By Ellie Sams
Kevin Jones is no stranger to innovation. Under his leadership as CIO, the Indiana Department of Child Services (DCS) has embarked on two huge IT modernization efforts for both Child Support & Child Welfare. Indiana DCS continues their innovation, with the support of Thoughtspot and Snowflake, by hosting a hackathon to encourage the brightest tech minds to develop solutions to help solve their unique challenges.
Indiana Department of Child Services (DCS) faces a large number of false positive child abuse allegations.
Allegations of child abuse are reported through a hotline 24 hours a day, 7 days a week. In 2019, there were 121,726 reports of allegations. Each report requires a DCS family case manager to become involved. The average response time for reports is 2 hours to 5 days and the average length of assessment is 40 days.
The hotline recommends a course of action after completing the Structured Decision Making in the intake tool. An internal DCS Research & Evaluation team found the agency’s intake system is risk averse, resulting in high false positive rates. A false positive means that a report was screened in, unsubstantiated, and with no subsequent reports within the following 180 days. This highlights the concerns that agency resources may be inappropriately directed towards investigation and away from intervention, in turn necessitating testable decision-making changes to reduce false positive errors.
Reducing false positives allows for case managers to focus their time on correct investigations, reduces workload on already stretched resources, and avoids unnecessary stress on children and families.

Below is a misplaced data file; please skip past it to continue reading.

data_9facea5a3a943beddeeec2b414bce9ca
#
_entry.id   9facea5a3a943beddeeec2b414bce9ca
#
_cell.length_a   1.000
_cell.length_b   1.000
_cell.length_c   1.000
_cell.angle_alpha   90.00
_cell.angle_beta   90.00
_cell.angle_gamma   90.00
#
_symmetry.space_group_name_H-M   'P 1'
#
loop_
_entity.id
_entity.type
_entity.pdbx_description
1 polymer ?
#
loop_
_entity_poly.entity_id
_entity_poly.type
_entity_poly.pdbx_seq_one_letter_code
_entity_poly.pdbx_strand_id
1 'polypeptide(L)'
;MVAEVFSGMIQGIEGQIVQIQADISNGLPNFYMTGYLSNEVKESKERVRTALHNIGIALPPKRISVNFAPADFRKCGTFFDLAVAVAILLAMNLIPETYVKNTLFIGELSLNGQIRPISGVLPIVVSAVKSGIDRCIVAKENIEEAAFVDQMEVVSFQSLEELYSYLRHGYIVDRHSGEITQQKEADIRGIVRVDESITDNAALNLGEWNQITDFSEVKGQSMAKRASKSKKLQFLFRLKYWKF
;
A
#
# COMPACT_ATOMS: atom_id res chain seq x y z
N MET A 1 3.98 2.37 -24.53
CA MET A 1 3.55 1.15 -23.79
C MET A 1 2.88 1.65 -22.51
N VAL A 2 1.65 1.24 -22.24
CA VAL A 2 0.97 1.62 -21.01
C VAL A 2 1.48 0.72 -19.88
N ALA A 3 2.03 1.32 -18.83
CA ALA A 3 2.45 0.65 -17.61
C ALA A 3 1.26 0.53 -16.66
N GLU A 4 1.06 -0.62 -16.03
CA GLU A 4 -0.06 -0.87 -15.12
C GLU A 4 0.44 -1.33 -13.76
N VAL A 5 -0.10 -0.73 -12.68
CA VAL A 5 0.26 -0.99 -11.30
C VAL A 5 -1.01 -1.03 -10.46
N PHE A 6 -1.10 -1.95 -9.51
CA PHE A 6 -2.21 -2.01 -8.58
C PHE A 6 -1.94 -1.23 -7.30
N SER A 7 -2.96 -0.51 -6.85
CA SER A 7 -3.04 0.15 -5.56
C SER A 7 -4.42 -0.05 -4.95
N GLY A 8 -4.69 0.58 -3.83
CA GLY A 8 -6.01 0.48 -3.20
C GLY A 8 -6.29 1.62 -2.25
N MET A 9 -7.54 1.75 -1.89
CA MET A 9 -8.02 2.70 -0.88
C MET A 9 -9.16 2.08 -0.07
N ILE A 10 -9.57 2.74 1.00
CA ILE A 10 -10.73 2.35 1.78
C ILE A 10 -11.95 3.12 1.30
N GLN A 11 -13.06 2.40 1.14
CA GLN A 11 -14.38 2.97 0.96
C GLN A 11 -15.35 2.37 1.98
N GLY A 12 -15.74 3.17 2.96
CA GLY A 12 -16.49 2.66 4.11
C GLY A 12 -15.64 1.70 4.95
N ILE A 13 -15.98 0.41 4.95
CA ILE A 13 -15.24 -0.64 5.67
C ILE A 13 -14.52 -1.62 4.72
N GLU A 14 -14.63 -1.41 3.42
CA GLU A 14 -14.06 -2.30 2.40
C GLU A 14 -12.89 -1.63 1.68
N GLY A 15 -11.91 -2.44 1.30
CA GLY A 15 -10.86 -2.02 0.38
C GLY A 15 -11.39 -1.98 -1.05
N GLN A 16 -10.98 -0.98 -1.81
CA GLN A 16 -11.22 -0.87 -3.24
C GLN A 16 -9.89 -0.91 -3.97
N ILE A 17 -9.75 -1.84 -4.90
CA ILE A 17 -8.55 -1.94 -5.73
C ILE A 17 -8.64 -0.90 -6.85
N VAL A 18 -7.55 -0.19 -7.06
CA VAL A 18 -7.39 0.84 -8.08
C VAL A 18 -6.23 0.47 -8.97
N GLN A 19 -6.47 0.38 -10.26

The full problem statement can be read here.
The team considered many of the unanswered questions in order to solve the problem. Our goal was to leverage our Analytics & AI expertise to help DCS identify false positive cases as early as possible in the process. Cardinality wanted to ensure we defined key actions that could substantially accelerate the determination of investigating the right cases.
The team took a three-pronged approach to develop and execute the solution:
We leveraged the Random Forest Classifier algorithm to build the model based on assessment data. The model identified ~10 out of the 37 questions to be statistically significant in classifying a case as False Positive or not with an accuracy of ~90%. We have proposed a Smarter Decision Engine which leverages this model to predict the Screen In or Screen Out recommendations for any reported case.
DCS also can leverage AI & ML models to remove duplicate people from internal systems to have high quality data to perform analysis. Advanced modelling techniques can be used to compute a statistical likelihood that multiple records are relating to the same person.
The recommended solution allows Indiana DCS to leverage data across other State & Federal Child Welfare systems such as NCANDS, LONGSCAN, SACWIS, AFCARS, and CFSR to develop a holistic understanding around child abuse & care.
The research, development, and design Cardinality presented in the hackathon gives Indiana DCS the opportunity to provide better training to hotline workers, ensuring comprehensive and correct data collection. The solution also enables Indiana DCS to improve their decision making process because of intelligence provided by the Classifier Model. Cardinality-ai is making it easier for Indiana DCS to have a universal understanding of the factors that have contributed to false allegations of child abuse.
Not only will the solution presented by Cardinality improve and implement improved processes, but it will also solve the biggest problem: easing the burden off caseworkers and providing support to children and families in need.